Psyllium For Diarrhea: It effectively treats the symptom
I have two older horses that often have chronic bouts with diarrhea or loose manure. I would like to give them two ounces of psyllium per day to help them, but I read that prolonged feeding of psyllium isn?t likely to be effective. If this is the case, should I feed until the manure is normal and wait until there is another bout of diarrhea'
Contributing Veterinary Editor Deb Eldredge DVM responds:
There is concern that feeding pysllium constantly will change the bacteria in the horse's intestinal tracts. Your horses will adjust and adapt to the increased fiber of the pysllium over time. Eventually, the added fiber might not help. When your horse has a bout of diarrhea, feed the psyllium for five days at time, which should be enough to restore the manure to normal.
In your case, psyllium isn?t curing anything. it's treating a symptom. The situation of sand colic is different, as the psyllium actually works on the cause of the problem.
Consider what's causing the diarrhea. Diarrhea can have many causes, and you may need your veterinarian?s help to determine it. If you can identify the cause and treat that, the diarrhea may be cured, although it may not be practical or possible. In that case, your occasional use of psyllium may give your horses the relief they need.
Movement At The Letter
I'm going to a dressage schooling show to see if I'd like doing more of it. I understand the tests (I'm looking at Training Level). Can you answer one question' When the test says to do something at a specific letter, such as a circle or a transition, what part of the horse do they mean' The head, the middle, any part'
Associate Editor Margaret Freeman responds: Basically, a transition or the start of a figure such as a circle should happen as the rider?s body passes the letter. The only exception is a flying change at the end of a diagonal line, which ideally should occur on the last stride of the diagonal before the horse turns onto the long side (but at Training Level, you're a ways off from being concerned about that).
At Training Level, however, the judge is more concerned about the balance and smoothness of a transition rather than whether it happens directly in front of a letter, so a smooth transition that's a stride early or late shouldn't be a concern.
Is Double-Longeing The Answer'
A trainer in our area is teaching everyone in her barn to ?double-longe? their horses. You?d think it was the answer to every training problem ever seen. What is it, and how important is it in our training' We're all riding ?trained? horses.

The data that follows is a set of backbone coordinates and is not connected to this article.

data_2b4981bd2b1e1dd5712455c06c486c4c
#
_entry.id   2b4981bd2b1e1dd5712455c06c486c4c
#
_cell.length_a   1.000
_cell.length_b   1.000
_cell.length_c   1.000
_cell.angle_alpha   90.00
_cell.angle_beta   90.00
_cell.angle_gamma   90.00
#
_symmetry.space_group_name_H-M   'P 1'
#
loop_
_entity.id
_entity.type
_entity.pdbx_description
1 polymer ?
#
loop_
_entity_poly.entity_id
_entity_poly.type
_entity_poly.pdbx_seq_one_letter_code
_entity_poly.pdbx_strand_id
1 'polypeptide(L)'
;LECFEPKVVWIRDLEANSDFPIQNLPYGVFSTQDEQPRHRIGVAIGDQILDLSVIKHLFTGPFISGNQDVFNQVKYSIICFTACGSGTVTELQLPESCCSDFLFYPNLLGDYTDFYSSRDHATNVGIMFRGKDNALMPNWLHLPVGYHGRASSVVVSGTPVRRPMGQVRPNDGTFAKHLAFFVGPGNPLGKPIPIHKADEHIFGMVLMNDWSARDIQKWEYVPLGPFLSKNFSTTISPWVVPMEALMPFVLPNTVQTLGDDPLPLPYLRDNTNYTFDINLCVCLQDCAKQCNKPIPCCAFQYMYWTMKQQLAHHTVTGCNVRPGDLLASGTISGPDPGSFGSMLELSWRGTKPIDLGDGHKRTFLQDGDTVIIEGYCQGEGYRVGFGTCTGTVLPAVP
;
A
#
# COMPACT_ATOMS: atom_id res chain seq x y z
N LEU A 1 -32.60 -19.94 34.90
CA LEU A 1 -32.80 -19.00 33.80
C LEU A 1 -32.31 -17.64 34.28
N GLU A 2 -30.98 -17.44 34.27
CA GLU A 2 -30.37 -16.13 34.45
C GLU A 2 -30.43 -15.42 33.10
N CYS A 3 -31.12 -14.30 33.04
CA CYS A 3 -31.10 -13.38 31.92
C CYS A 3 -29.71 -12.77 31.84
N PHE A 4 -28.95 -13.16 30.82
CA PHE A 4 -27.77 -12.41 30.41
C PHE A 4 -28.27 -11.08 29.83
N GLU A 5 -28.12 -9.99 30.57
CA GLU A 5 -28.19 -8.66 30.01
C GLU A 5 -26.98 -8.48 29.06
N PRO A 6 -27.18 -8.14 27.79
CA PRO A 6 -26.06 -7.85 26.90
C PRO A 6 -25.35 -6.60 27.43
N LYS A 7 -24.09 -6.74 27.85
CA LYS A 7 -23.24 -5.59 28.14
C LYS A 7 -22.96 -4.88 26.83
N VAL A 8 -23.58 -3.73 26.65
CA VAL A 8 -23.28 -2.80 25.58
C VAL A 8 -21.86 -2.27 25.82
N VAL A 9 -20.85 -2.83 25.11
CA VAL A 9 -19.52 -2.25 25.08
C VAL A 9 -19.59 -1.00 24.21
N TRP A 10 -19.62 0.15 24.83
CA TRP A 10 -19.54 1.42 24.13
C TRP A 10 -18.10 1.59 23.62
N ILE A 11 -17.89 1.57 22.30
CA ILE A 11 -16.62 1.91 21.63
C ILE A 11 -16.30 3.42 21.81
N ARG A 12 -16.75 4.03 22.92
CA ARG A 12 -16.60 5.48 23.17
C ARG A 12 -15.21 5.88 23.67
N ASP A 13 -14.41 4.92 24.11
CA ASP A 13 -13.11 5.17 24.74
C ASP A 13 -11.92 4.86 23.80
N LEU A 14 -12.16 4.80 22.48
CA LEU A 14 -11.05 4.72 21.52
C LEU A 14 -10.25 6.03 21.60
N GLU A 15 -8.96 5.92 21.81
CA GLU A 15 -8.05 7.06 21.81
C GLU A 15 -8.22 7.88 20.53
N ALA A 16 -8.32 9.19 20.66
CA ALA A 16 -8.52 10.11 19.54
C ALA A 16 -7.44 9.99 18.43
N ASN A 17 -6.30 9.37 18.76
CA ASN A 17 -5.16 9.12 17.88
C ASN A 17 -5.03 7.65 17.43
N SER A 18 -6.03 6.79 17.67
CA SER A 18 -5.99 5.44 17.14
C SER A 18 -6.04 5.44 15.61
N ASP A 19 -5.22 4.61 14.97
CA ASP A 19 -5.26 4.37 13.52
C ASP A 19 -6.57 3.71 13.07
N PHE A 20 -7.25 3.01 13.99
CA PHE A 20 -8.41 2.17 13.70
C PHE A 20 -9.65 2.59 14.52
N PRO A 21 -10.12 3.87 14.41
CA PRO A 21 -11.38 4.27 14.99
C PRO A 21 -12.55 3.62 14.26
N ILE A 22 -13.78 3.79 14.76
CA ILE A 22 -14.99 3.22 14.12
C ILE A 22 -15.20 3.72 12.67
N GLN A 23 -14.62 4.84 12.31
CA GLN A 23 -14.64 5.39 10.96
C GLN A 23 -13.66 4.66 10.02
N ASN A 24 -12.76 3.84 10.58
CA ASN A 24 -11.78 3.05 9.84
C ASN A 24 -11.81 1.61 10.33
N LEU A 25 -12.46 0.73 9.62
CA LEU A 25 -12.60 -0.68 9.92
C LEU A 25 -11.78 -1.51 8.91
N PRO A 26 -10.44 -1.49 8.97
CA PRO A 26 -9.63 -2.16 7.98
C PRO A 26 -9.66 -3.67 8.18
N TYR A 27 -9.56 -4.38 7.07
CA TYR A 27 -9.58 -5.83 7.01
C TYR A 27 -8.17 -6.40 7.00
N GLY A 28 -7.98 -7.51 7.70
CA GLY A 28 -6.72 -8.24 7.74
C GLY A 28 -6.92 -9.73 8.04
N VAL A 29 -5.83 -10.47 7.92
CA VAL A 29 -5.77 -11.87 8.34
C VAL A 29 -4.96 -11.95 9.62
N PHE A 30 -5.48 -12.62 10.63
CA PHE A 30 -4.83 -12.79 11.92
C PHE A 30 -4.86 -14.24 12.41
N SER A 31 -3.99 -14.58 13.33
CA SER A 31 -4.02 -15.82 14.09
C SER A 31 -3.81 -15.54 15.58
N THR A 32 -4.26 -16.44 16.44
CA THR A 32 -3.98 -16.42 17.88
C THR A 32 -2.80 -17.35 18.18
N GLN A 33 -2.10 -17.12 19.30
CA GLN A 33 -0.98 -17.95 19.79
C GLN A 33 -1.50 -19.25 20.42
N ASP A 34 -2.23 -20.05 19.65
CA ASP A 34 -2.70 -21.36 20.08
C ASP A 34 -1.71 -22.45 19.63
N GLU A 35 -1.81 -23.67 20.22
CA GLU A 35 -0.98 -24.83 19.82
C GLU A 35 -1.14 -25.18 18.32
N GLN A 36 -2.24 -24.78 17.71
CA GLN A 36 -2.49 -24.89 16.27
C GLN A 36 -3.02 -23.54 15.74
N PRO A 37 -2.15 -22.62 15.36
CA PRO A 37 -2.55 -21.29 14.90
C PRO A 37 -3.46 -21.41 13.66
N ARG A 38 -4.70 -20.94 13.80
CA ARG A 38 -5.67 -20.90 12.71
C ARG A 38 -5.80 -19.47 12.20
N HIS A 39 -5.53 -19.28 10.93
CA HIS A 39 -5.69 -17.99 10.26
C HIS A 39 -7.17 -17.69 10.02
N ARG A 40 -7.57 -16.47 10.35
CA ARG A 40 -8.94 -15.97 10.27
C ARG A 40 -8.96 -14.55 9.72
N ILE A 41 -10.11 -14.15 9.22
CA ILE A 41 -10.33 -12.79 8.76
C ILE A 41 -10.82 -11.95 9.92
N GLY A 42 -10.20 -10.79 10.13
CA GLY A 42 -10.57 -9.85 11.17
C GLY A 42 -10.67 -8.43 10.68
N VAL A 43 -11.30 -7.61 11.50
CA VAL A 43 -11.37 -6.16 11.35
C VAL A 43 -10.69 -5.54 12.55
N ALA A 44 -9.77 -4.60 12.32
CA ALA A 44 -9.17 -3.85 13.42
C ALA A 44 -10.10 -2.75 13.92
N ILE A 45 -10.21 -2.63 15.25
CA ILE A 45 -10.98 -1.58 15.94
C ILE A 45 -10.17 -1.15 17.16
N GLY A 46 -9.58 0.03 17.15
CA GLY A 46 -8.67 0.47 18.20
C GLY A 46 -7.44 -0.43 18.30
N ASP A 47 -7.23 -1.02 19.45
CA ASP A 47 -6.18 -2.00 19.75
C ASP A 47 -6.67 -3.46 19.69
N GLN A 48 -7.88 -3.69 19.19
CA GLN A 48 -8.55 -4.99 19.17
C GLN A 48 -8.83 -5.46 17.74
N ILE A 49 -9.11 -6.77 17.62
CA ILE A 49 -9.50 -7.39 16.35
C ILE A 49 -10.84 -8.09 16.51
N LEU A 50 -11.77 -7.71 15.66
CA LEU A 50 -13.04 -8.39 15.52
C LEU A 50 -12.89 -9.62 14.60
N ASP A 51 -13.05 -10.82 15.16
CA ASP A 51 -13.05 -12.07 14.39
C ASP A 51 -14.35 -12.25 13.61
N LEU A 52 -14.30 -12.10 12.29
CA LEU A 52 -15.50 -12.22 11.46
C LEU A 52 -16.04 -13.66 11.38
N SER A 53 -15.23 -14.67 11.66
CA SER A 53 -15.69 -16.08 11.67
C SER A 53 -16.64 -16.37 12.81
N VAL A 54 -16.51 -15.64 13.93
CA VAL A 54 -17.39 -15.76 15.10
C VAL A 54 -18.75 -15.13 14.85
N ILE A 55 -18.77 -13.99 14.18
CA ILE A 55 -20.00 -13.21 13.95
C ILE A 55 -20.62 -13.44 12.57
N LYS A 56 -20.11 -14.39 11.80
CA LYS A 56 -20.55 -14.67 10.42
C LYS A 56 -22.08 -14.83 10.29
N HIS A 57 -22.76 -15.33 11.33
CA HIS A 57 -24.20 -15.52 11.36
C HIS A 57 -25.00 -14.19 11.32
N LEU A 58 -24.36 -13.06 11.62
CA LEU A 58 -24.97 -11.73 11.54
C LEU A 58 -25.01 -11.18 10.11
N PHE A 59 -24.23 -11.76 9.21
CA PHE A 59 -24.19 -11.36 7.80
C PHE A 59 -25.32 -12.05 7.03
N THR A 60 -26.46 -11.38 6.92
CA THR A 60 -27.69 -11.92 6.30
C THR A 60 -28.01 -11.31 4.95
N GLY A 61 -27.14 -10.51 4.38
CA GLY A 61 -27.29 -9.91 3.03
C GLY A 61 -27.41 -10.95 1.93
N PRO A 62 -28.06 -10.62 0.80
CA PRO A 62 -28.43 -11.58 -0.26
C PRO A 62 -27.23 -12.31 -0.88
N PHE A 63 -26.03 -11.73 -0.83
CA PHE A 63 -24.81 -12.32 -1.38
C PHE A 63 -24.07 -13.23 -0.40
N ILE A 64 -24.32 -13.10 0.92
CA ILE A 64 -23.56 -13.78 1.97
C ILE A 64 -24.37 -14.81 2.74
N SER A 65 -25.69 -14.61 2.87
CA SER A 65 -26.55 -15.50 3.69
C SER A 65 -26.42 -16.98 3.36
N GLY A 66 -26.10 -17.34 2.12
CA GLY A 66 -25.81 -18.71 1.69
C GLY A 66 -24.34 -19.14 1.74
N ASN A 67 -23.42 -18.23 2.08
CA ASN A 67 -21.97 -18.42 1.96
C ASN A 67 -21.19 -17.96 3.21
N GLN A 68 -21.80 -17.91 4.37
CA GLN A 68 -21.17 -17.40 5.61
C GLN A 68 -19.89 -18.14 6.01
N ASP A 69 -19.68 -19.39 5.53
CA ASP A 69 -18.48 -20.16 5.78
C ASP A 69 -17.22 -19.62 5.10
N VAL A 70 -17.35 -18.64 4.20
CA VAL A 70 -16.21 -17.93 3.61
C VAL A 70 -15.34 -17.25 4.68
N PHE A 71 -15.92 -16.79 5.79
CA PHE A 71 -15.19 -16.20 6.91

Performance Editor John Strassburger responds:
Double-longeing is also called long-lining, and it means longeing your horse with two longe lines, both usually running through D-rings on a training surcingle. One longe line either comes over the horse's back or around his hindquarters. It can be done on a circle, as with regular longeing, or as if you're driving the horse, but without a cart.
Longeing is a tremendously misunderstood and misused training method (see January 2011). that's because too few people do it correctly and, thus, don't see how demanding it can be for the horse. And, too often, it's used as a lazy man?s form of exercise, as it's easy for the handler.
Well, double-longeing is physically demanding on you because you can't stand in the center of the circle; you have to move with the horse, about five to 10 meters away from him, on your own circle as you follow him around. You must be fit and able to jog or run.
Plus, holding the two longe lines and the whip, and using them like reins, but without seat and leg aids, requires a lot of practice. it's easy to just hang on the horse's mouth or make him overbent.
Certainly double-longeing can be useful to teach young horses to obey the rein aids and to develop strength and suppleness in any horse. But with the variety of longeing devices available, I see no reason for anyone but experienced trainers to double-longe a horse. Devices like the excellent ones I reviewed in June 2011 will help develop your horse's willingness to accept the bridle and your aids in a round frame, while being far easier and safer for everyone.
I read about a rider who was feeding an oganic/natural diet with beet pulp and alfalfa cubes. SHe's ?substituting almonds for certain commercial supplements,? and that blew my mind. Why' How many'
Contributing Veterinary Editor Eleanor Kellon VMD responds:
THere's no particular reason to feed almonds, and they certainly won?t substitute for any supplements. All nuts are roughly 30/30/30 protein/fat/carbs with variable levels of minerals.
There are a lot of fad diets out there based on half truths. Some do more harm than good. The diet you describe here is too heavy in calcium. A better approach is to build a diet that correctly meets the specific horse's needs.